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U.S. Coast Guard ready to partner with nations in battling IUU fishing

The United Nations declared June 5 an international day for the fight against illegal, unreported and unregulated (IUU) fishing in late 2017. Yet, on the fourth observance of the annual awareness campaign, the global challenges continue to grow.

About 3.3 billion people — nearly half of the world’s population — rely on fish for 20% of their animal protein sources. However, 93% of the world’s major marine fish stocks are classified as fully exploited, overexploited or significantly exploited.

With hopes of turning the tide against IUU, the United States Coast Guard (USCG) released its “Illegal, Unreported, Unregulated Fishing Strategic Outlook” in September 2020, identifying IUU fishing as the leading global maritime security threat ahead of piracy.

“If left unchecked, IUU fishing threatens geopolitical stability around the world, because it undermines the economy of coastal states, increases tensions among fishing nations and erodes governance structures,” said Vice Adm. Linda Fagan, commander of Coast Guard Pacific Area.

The USCG stands ready to partner with nations committed to ending the scourge of IUU fishing, and it is asking them how they can work with the United States to achieve this goal.

The USCG has been the lead U.S. agency for at-sea enforcement of living marine resources laws for more than 150 years. The USCG’s authorities, capabilities, capacity and partnerships position the service to be a collaborative partner to combat IUU fishing. Its strategic outlook focuses on three areas:

  • Promote targeted, effective, intelligence-driven enforcement operations.
  • Counter predatory and irresponsible state behavior.
  • Expand multilateral fisheries enforcement cooperation.

The USCG has led the charge on countering nations and organizations that employ IUU fishing to undermine other nations’ sovereignty and economic security. In the Pacific islands, Oceania and the Western Pacific, Operation Blue Pacific is focused on combating IUU fishing and supporting partner nations through fisheries enforcement patrols on the high seas and the execution of bilateral ship-rider agreements.

Bilateral agreements operationalize the USCG’s goal to expand multilateral fisheries enforcement cooperation and enhance regional maritime security and governance. Host country maritime enforcement officers ride aboard USCG cutters patrolling within the host’s exclusive economic zone (EEZ). Through this partnership, the host country increases its capability to enforce its sovereign fisheries laws, and the USCG provides operational assets and law enforcement expertise.

The U.S. Coast Guard Cutter (CGC) Kimball, pictured, recently completed an IUU fishing patrol in the Pacific islands, conducting 31 vessel evaluations and noting one potential violation. The USCG presence is increasing in the region with two national security cutters and three fast-response cutters stationed in Honolulu, Hawaii, and three additional fast-response cutters scheduled to be stationed in Guam. These assets can bring sustained law enforcement presence deep into the Western and Central Pacific.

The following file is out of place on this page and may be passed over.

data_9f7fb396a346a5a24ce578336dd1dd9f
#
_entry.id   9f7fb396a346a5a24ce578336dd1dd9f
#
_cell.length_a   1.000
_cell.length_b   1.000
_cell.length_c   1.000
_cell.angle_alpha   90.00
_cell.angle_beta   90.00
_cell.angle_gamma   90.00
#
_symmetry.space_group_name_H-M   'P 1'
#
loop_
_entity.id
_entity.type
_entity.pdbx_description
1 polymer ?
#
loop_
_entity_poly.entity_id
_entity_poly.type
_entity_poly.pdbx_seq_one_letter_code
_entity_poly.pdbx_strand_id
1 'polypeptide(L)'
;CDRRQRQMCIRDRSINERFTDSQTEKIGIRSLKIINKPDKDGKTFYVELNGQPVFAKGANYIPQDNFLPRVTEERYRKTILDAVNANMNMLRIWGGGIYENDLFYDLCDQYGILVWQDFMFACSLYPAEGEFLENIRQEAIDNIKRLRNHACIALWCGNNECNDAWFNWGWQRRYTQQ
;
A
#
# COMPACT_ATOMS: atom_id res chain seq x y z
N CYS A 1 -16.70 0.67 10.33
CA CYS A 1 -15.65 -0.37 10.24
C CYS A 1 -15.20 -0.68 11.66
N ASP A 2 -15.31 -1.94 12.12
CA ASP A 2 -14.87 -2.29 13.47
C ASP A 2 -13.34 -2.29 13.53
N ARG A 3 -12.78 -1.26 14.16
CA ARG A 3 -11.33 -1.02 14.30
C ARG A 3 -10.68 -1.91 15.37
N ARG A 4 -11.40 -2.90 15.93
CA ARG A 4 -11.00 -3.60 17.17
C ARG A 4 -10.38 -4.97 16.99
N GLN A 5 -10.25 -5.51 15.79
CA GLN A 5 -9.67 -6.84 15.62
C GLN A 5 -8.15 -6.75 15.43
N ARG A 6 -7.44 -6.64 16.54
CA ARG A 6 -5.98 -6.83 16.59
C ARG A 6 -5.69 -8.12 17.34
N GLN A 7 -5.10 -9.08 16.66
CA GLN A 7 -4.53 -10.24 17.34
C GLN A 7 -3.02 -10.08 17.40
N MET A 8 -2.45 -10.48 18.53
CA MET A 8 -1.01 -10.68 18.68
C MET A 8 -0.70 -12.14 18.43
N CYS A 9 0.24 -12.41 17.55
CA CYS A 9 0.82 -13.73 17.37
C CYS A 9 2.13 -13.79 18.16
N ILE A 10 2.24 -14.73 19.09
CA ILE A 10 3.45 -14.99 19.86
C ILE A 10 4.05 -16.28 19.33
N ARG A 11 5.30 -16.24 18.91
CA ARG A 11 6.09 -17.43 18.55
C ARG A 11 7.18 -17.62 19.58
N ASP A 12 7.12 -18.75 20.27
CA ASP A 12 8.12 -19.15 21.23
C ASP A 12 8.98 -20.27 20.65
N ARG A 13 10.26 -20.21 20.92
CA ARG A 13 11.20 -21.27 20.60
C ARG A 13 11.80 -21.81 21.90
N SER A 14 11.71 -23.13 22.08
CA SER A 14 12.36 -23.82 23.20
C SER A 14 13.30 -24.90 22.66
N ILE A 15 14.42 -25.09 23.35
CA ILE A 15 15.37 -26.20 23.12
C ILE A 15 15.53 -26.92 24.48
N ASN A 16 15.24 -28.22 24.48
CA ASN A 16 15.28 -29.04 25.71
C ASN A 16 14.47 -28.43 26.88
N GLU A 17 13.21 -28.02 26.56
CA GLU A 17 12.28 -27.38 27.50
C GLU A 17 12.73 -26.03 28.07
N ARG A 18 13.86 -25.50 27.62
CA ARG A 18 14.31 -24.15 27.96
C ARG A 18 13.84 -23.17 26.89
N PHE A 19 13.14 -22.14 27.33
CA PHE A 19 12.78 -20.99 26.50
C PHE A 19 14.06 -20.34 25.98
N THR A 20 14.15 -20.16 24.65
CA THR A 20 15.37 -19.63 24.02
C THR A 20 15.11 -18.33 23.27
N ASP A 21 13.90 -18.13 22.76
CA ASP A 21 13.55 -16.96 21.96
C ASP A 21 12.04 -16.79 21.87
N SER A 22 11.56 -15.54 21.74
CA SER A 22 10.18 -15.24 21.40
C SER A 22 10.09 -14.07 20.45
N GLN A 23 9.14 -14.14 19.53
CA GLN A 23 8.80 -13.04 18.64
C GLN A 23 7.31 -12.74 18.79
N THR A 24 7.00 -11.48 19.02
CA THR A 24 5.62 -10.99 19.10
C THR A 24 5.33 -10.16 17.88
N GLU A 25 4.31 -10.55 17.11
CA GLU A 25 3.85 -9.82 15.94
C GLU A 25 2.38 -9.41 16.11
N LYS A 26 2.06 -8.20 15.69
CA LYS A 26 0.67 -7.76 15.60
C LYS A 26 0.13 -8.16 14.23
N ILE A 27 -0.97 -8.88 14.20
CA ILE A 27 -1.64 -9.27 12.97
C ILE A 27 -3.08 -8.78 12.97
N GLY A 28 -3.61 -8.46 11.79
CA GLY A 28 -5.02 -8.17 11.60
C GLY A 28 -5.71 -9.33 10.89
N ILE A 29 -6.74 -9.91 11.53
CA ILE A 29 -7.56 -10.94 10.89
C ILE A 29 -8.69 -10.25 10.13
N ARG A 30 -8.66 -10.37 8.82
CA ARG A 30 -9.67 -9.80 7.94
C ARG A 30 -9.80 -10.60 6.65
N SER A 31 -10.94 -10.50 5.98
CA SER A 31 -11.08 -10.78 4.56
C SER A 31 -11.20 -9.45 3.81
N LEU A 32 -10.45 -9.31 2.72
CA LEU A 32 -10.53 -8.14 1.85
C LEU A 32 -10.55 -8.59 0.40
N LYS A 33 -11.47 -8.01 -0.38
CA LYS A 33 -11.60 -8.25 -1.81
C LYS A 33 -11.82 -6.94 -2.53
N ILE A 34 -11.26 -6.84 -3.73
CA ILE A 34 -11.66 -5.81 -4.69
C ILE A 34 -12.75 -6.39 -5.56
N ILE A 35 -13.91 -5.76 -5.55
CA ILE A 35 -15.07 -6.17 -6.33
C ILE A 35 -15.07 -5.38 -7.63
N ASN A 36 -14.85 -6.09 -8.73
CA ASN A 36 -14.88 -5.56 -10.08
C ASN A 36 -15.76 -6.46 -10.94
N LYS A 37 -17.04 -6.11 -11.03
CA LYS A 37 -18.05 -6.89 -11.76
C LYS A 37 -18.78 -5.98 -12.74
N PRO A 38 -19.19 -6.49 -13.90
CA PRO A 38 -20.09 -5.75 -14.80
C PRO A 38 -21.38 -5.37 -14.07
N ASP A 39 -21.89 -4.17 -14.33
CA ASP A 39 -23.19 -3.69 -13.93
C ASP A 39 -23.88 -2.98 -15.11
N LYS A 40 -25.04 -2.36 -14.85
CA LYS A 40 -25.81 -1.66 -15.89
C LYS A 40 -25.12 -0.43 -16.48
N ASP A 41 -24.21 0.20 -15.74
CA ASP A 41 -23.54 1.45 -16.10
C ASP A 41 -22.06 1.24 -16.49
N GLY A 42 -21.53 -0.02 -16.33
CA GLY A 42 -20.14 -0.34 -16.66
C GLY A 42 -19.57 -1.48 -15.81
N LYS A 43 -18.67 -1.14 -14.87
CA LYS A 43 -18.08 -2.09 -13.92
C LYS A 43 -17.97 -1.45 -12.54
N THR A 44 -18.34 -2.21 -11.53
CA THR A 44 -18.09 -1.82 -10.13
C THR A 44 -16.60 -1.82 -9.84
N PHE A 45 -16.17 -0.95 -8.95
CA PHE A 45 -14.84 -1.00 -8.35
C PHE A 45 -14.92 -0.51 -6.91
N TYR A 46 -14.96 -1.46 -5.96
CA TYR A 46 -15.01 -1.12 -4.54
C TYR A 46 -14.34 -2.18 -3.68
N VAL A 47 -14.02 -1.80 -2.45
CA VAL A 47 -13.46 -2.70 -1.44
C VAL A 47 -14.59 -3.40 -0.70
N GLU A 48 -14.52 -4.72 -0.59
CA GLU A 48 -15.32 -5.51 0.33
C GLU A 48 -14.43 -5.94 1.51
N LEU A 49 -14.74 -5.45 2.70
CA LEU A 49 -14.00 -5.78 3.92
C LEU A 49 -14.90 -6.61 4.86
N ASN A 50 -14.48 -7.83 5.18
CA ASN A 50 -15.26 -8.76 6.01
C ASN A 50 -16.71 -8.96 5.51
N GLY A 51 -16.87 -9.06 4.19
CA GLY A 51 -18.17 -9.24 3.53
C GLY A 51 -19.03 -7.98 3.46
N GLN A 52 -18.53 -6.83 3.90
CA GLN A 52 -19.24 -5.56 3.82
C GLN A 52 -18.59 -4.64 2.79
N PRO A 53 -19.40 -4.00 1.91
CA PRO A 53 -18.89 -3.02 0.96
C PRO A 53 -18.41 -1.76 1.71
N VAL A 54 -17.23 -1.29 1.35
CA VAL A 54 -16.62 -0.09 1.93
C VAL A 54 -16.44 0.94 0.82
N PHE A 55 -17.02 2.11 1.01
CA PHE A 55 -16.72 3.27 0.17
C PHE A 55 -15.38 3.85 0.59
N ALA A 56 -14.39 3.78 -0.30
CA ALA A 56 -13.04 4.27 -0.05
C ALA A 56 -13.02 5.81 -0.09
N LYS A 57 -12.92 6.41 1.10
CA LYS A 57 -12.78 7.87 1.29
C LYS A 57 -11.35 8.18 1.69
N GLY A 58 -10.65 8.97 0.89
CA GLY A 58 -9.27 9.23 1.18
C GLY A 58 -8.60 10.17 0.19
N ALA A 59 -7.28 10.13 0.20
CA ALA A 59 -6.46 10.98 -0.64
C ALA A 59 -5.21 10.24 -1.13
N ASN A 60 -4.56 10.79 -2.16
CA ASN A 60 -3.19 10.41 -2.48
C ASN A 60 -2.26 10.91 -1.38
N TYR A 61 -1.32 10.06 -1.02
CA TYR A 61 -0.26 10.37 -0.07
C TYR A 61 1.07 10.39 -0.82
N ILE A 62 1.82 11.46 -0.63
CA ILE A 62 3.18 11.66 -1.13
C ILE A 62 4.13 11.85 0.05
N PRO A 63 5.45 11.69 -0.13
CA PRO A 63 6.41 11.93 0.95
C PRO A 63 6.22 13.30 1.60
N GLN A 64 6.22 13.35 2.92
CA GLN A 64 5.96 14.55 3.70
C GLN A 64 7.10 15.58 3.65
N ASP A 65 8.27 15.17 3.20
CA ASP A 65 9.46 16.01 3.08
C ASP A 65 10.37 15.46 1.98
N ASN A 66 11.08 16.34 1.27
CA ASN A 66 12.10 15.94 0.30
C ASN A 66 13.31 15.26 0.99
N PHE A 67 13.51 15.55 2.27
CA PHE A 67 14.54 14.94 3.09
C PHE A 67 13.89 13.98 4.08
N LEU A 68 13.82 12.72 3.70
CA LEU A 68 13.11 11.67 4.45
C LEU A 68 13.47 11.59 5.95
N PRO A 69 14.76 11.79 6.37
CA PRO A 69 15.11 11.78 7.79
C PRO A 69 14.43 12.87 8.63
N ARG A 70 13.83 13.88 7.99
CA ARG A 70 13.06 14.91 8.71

In the Eastern Pacific, the USCG conducted Operation Kuartam, a joint effort between CGC Bertholf and the Ecuadorian Navy around the Galapagos Islands.

Ecuador expressed concern to the U.S. about a large distant-water fishing fleet just outside the country’s EEZ. Authorities suspected the mostly Chinese-flagged fleet of IUU fishing and of harming the fragile ecosystem of the Galapagos, a UNESCO World Heritage site.

CGC Bertholf tracked dark vessels, so called because they don’t broadcast their position on public monitoring systems, as well as nonregistered vessels and those exhibiting activities contrary to Regional Fishery Management Organization regulations and Ecuadorian sovereignty. CGC Bertholf maximized the partner nation engagement by patrolling with the Ecuadorian naval vessel LAE Isla San Cristobal in the Ecuadorian EEZ surrounding the Galapagos and in international waters. The operation highlighted significant progress for Central and South American partnerships in the fight against IUU fishing.

Using USCG capabilities to observe, collect and share information on illicit activity in remote areas illustrates the many ways that the U.S. can help nations to police and protect their waters.

Global fish stocks are a valuable resource that provide economic and food security to many nations. IUU fishing, however, erodes regional and national security and undermines the maritime rules-based order.



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